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One year after Bush declares �mission accomplished,� Kerry says Iraq is far from stable
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HARRISBURG, Pa. (AP) -- One year after President Bush declared an end to major combat in Iraq, Democratic presidential challenger John Kerry says the United States has not accomplished the mission of stabilizing the country.

�We need to put pride aside to build a stable Iraq,� Kerry said in a speech prepared for delivery Friday. �We must reclaim our country�s standing in the world by doing what has kept America safe and made it more secure before�leading in a way that brings others to us so that we are respected, not simply feared, around the globe.�

Kerry was speaking Friday at Westminster College in Fulton, Mo., four days after Vice President Dick Cheney denounced the Democrat�s leadership on the same campus and one day before the anniversary of Bush�s speech.

On May 1, 2003, Bush spoke on the deck of an aircraft carrier with a banner that read �Mission Accomplished.� Critics have derided the banner�s declaration as U.S. casualties mounted, with fighting particularly deadly in April.

�I don�t think there�s anyone in this room today or 6,000 miles away who doesn�t wish that those words had been true,� Kerry said.  ï¿½But we�ve seen the news. We�ve seen the pictures. And we know we are living through days of great danger.�

Kerry has chastised the president for failing to get more international assistance. He has said that other nations have an interest in a peaceful Iraq, so the United States should reach out to them to share the cost.

Kerry said that attempting to achieve a stable Iraq with a representative government secure in its borders will be difficult and there will be no guarantee of success. But he said the anniversary of Bush�s speech �is a moment of truth.�

�This may be our last chance to get this right,� he said.

Westminster College President Fletcher Lamkin invited Kerry to speak on the campus this week, saying Cheney�s speech there Monday amounted to �Kerry-bashing� and the Massachusetts senator has a right to respond.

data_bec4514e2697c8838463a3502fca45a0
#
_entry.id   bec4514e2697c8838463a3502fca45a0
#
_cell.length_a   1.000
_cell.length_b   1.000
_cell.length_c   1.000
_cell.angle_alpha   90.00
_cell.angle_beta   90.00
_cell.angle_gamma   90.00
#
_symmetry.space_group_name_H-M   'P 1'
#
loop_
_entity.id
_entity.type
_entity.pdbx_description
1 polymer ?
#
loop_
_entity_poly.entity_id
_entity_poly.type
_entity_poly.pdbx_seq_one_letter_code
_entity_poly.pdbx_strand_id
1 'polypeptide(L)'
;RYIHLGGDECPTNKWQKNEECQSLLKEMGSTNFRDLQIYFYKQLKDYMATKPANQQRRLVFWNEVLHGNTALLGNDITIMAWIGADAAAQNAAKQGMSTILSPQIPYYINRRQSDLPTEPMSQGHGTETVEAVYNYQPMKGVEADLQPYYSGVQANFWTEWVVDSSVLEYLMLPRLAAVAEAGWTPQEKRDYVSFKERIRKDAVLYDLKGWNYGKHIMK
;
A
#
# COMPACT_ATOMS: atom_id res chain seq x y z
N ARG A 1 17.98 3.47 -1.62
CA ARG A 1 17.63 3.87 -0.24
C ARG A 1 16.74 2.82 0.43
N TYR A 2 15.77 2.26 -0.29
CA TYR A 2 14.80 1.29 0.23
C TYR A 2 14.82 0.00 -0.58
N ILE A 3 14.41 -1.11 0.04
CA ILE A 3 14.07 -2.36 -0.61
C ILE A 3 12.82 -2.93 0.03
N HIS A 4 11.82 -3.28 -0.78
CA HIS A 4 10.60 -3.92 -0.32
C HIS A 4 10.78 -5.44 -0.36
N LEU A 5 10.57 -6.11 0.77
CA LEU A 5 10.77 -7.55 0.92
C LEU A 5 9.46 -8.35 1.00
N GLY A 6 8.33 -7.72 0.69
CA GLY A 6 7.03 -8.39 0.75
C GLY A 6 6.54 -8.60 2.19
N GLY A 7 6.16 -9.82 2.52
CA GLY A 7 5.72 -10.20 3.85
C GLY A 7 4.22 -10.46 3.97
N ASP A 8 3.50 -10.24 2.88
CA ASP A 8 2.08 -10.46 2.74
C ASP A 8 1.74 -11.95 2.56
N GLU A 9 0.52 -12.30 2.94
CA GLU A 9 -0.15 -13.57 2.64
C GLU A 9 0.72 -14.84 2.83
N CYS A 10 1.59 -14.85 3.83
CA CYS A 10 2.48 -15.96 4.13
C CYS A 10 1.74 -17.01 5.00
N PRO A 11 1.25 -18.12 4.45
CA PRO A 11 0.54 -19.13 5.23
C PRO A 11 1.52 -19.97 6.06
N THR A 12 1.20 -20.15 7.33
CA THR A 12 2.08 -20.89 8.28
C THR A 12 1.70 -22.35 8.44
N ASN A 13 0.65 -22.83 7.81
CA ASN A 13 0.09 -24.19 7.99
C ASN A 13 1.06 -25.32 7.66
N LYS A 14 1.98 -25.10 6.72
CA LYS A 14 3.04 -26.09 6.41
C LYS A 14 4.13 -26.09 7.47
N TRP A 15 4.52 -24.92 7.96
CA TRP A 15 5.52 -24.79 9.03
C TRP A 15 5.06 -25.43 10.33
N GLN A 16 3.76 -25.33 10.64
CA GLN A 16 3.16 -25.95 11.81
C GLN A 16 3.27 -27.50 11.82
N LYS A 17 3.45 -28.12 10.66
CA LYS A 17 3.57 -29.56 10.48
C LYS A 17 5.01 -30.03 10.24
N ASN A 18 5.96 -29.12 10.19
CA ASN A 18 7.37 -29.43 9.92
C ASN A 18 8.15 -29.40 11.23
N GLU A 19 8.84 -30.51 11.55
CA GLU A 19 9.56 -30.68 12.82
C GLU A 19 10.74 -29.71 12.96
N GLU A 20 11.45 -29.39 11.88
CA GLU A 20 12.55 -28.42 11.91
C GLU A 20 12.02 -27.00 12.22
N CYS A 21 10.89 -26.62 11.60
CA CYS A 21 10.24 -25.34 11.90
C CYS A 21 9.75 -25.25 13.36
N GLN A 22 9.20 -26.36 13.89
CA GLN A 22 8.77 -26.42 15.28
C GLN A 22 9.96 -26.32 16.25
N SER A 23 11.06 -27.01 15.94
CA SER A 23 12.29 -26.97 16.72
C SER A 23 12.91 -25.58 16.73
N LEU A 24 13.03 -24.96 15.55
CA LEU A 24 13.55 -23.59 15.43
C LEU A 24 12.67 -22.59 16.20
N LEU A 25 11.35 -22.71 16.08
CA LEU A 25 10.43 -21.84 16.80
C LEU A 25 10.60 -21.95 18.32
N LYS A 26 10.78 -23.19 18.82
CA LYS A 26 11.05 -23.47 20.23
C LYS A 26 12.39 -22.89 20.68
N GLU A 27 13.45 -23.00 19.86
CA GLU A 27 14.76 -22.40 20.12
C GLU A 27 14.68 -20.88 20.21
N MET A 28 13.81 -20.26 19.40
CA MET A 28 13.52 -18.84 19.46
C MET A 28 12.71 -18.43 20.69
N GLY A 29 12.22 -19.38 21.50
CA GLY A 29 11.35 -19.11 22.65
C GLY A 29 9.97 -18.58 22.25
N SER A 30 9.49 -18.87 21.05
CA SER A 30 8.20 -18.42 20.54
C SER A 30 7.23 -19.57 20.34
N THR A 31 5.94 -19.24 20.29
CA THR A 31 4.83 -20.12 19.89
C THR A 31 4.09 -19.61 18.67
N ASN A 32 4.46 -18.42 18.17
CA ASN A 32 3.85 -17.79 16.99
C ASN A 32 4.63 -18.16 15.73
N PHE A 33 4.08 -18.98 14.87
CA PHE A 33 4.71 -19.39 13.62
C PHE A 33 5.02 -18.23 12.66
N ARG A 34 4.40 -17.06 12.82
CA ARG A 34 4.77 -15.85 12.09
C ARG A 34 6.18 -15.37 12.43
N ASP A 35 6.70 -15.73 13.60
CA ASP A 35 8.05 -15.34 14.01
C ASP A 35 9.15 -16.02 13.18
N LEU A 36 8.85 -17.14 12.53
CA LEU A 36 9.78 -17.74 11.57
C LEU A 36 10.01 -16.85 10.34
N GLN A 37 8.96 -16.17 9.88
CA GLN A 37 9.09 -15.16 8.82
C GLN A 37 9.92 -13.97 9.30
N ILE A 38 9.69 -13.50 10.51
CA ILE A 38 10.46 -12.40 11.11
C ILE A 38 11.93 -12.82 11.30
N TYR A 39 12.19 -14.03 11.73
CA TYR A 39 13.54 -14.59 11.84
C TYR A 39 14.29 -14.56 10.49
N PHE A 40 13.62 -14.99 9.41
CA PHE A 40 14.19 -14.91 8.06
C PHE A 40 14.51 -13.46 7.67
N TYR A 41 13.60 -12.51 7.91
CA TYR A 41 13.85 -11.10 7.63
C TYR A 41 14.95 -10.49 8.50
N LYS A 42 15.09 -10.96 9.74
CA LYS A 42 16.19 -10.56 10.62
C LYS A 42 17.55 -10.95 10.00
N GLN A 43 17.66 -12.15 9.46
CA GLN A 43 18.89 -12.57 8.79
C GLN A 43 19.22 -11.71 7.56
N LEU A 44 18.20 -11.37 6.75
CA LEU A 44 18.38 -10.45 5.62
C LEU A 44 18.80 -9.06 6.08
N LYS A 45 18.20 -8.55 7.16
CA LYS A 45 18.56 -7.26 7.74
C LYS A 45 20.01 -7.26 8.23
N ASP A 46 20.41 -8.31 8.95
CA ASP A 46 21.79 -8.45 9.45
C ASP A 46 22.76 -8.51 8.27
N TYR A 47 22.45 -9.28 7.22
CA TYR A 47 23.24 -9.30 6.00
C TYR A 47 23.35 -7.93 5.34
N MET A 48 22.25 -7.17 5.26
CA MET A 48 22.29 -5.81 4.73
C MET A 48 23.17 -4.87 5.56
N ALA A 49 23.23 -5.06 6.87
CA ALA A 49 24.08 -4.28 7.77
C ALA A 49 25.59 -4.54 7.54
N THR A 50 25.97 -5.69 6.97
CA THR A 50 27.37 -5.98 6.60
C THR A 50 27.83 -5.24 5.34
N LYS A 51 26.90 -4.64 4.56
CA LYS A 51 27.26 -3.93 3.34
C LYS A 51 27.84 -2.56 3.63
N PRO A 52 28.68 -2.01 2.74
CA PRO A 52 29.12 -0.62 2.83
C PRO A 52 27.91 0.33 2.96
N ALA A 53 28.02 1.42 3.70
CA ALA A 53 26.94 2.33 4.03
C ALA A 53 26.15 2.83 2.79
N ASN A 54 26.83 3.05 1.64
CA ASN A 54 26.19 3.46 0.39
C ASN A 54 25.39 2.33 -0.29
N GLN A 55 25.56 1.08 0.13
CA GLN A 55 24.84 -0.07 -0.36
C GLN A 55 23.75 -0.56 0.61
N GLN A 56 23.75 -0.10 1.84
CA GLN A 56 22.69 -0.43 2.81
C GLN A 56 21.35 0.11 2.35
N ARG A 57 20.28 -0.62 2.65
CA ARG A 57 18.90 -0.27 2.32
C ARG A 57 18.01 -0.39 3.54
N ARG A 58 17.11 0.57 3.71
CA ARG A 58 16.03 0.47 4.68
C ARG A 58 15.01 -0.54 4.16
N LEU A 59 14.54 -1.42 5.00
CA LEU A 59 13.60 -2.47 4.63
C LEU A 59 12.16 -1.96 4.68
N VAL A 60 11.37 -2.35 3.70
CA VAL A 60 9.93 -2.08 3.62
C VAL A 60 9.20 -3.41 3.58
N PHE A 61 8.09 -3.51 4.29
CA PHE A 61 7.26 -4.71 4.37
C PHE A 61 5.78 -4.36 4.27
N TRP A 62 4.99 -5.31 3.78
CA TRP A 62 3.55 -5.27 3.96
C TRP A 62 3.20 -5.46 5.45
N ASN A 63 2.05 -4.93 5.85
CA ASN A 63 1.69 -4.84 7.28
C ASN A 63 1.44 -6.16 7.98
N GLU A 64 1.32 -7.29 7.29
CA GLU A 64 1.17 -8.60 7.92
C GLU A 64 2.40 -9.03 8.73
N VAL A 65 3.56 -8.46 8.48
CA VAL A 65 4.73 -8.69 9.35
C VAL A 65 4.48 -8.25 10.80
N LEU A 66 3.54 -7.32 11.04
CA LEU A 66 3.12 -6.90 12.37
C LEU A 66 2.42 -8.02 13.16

In 1946 the college was the site of British statesman Winston Churchill�s address warning of an �Iron Curtain� descending across postwar Europe. It�s also at the center of a battleground state in the presidential race, and Cheney sought to raise questions about Kerry�s vision in a time of war.

�The senator from Massachusetts has given us ample grounds to doubt the judgment and the attitude he brings to bear on vital issues of national security,� Cheney said during his visit Monday.

Kerry invoked the memory of Churchill and President Truman�a Missouri native�in his response. �President Truman could have used America�s power as an excuse to go it alone in the world.  Instead, he joined with the leaders of many nations to create institutions like NATO and other alliances to preserve peace, spur economic progress and address global problems.�

Kerry�s response was an opportunity for him to highlight what could become one of Bush�s biggest vulnerabilities in the election -- recent polls show public doubts are growing about Iraq and the president�s handling of the war. Yet this has not transferred into support for Kerry.

Kerry�s aides said this was designed to be a thoughtful address explaining his vision for Iraq rather than more partisan sniping with Republicans. But Kerry�s response on the campaign trail this week showed he was clearly miffed by Cheney�s accusations.

On Thursday, Kerry accused Republicans of distorting his record through �scare-tactic politics.� Kerry cited his service in the Vietnam War and on the Senate Foreign Relations Committee and said he had voted for the largest defense and intelligence budgets in U.S. history.

�To suggest to Americans that I, who have already defended my country, wouldn�t defend it today is an insult to the intelligence of Americans,� he told donors gathered at Philadelphia City Hall.

Kerry�s campaign said he raised $200,000 on Thursday at each of two fund-raisers in Philadelphia and Harrisburg, Pa. The campaign said he has raised more than $80 million this year, reaching his goal three months ahead of schedule.

The campaign set a goal of $20 million more before the Democratic National Convention begins in late July. Kerry still lags far behind Bush, who has raised more than $185 million since launching his re-election effort last May.


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